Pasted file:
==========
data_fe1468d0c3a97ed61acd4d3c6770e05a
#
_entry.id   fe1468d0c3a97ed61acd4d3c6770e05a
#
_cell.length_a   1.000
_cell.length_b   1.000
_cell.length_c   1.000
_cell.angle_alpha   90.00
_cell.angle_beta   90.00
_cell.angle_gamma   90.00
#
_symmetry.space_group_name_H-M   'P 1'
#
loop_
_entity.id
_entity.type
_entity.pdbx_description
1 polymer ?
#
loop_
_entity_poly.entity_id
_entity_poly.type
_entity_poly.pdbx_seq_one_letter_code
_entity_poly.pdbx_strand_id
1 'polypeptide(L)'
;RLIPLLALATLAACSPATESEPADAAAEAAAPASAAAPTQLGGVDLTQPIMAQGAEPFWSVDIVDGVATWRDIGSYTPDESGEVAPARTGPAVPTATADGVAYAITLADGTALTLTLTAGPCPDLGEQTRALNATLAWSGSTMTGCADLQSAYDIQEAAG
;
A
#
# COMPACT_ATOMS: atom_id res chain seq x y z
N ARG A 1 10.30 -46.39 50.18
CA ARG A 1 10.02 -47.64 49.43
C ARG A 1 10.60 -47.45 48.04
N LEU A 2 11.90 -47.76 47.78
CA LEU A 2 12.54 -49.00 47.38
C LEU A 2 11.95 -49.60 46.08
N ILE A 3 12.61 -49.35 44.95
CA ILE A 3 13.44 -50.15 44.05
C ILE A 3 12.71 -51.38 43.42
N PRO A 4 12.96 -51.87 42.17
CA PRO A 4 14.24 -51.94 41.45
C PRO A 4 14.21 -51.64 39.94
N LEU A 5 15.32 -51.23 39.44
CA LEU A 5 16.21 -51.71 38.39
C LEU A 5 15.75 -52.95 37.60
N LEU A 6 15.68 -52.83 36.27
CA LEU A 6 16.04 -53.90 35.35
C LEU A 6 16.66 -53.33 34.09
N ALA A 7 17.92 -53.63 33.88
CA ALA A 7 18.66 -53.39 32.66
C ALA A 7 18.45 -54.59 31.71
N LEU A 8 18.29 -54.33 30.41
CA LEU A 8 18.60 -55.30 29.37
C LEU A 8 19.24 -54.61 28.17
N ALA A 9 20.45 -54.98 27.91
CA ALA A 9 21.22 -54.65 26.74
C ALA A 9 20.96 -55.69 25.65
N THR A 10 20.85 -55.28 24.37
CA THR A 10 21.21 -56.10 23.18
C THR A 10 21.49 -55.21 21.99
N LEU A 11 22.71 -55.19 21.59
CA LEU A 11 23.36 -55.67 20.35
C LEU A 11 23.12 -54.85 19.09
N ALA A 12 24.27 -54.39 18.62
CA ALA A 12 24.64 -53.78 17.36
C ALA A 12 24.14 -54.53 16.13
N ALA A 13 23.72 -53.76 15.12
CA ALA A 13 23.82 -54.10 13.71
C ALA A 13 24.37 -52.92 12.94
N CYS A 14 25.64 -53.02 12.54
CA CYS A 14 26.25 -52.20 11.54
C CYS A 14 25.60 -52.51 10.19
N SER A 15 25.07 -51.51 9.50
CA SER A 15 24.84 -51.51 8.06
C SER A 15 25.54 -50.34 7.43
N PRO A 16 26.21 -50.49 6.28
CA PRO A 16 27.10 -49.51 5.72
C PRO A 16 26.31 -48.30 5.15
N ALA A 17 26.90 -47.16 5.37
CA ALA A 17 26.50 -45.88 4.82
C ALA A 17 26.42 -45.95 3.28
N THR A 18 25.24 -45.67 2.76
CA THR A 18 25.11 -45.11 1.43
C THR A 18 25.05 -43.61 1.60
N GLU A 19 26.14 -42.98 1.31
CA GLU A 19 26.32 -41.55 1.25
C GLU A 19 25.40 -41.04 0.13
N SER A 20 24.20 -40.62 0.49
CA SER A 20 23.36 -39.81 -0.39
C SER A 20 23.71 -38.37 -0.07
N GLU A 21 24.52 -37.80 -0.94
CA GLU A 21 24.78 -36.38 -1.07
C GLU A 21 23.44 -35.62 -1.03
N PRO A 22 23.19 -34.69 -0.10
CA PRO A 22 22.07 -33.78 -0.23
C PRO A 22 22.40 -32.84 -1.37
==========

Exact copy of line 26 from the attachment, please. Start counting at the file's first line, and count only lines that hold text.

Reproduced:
;RLIPLLALATLAACSPATESEPADAAAEAAAPASAAAPTQLGGVDLTQPIMAQGAEPFWSVDIVDGVATWRDIGSYTPDESGEVAPARTGPAVPTATADGVAYAITLADGTALTLTLTAGPCPDLGEQTRALNATLAWSGSTMTGCADLQSAYDIQEAAG